What Does Our Campaign Finance Reform Score Mean?

Each company’s Campaign Finance Reform Score is calculated on a scale of -100 to +100. The higher the score, the more likely that purchases from the company or brand will lead to meaningful campaign finance reform. A negative score, on the other hand, indicates that purchasing from the company or brand will help keep corporate money in politics.

At Goods Unite Us, our mission is to empower people to become political consumers so we can end — or at least slow down — corporate political donations.

Companies in this country donate about $1 billion dollars per year to political candidates and PACs. By contrast, annual corporate profits in this country are about $2 trillion dollars.

We feel that if we can get even a small percentage of the population to start being political consumers, the financial impact on companies’ bottom lines will drive them to get out of politics altogether.

This is where our Campaign Finance Reform Score comes in. The U.S. Supreme Court has said that corporations have a constitutional right to political speech. We don’t agree. And our Score is an easy way for you to fight back!

How We Calculate The Score

We calculate the Score based on two factors. The first is how much total money is donated to both parties (the more that’s donated, the lower the score). The second is what percentage is donated to progressive candidates and PACs (the higher the percentage, the higher the score).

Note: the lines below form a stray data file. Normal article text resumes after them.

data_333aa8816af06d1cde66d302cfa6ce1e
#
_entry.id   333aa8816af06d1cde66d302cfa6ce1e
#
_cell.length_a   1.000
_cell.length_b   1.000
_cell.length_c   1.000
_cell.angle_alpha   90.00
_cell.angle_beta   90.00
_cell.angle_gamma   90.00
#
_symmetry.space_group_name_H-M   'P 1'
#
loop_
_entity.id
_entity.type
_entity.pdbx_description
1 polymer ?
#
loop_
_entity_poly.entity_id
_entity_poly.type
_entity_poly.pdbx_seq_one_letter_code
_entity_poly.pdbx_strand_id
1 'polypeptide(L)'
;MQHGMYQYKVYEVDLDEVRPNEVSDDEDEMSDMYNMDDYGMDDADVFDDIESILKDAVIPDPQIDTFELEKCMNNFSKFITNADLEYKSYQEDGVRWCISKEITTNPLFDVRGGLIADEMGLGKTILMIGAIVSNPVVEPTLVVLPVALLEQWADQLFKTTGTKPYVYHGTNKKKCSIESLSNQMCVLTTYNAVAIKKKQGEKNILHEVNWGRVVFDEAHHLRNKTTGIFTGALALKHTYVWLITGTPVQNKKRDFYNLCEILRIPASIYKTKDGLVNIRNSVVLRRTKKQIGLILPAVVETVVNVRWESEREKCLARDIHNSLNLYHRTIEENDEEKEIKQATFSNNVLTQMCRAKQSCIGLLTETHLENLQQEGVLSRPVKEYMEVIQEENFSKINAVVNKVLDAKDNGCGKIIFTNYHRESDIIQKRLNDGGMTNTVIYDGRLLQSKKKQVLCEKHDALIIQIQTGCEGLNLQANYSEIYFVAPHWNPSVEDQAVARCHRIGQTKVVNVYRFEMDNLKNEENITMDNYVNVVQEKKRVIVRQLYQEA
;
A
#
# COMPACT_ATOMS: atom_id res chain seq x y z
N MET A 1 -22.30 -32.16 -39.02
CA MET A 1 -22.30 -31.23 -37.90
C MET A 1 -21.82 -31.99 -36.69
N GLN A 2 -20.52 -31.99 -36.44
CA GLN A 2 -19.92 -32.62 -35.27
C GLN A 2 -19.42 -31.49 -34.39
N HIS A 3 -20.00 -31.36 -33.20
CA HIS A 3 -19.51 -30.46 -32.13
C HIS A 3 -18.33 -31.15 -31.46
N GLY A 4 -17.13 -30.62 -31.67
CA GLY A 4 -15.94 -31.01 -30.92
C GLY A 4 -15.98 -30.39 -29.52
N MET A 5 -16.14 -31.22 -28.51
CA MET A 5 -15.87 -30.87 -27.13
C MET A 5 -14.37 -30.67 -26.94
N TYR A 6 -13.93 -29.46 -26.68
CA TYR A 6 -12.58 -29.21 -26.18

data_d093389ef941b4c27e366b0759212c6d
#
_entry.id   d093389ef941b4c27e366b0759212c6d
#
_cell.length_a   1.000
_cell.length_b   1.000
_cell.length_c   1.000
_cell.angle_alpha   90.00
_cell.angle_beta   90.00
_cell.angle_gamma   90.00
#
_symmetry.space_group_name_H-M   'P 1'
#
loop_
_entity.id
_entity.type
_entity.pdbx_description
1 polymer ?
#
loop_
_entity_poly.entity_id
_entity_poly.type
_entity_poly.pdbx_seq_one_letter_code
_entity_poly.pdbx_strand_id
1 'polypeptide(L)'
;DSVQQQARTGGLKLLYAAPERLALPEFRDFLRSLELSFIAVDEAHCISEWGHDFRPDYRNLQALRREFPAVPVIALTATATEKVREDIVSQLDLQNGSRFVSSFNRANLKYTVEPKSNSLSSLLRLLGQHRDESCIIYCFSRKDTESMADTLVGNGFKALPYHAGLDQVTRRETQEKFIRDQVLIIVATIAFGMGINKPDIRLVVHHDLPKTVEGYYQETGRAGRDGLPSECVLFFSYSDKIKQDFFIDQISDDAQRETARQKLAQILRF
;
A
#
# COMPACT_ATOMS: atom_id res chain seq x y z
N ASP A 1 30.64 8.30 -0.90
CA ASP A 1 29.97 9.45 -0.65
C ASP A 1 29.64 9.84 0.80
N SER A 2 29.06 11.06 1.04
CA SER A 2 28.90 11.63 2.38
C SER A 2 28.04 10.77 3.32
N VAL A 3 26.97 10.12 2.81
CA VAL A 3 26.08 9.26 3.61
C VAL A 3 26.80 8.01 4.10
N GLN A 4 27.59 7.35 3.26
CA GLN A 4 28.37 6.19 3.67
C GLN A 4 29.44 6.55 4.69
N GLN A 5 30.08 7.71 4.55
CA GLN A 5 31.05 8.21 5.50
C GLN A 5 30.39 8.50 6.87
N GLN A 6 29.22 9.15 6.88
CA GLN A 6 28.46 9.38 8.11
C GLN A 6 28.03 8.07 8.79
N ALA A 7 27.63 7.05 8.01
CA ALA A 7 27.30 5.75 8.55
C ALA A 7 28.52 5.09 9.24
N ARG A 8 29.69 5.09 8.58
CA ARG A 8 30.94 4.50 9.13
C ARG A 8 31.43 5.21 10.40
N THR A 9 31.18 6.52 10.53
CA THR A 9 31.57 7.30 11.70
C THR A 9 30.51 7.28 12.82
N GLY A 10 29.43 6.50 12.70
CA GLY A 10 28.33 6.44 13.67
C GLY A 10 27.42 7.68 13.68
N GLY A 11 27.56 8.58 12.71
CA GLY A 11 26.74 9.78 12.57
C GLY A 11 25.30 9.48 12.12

So, for example, a company or brand that is progressive-leaning but donates a lot of money to both parties will score lower than a company that is progressive-leaning but does not donate a lot of money to either party. Similarly, a Republican-leaning company or brand that donates a lot will have a much lower score than one that just donates a little.

Is The Campaign Finance Reform Score Partisan?

That’s not our intention. Our ultimate goal is transparency.

The reason we award points to companies that support progressive candidates and PACs is not because we are trying to make the Campaign Finance Reform Score partisan. Instead, we do this because progressive candidates and PACs are, generally speaking, more likely to support meaningful campaign finance reform than Republican politicians and PACs.

Certainly there are many Republicans that support campaign finance reform. But, unfortunately, most do not. That’s why for now we feel that basing the Campaign Finance Reform Score on total donations to each party is a reasonable proxy for whether or not purchasing from the company or brand will further our mission.

Eventually we’d like to calculate our score based on contributions to specific candidates who support, or do not support, campaign finance reform. And we’re working toward that goal. But it’s not easy, and we’re still a small startup.

As always, if you have questions about our Campaign Finance Reform Score, please feel free to contact us anytime!

Facebook Comments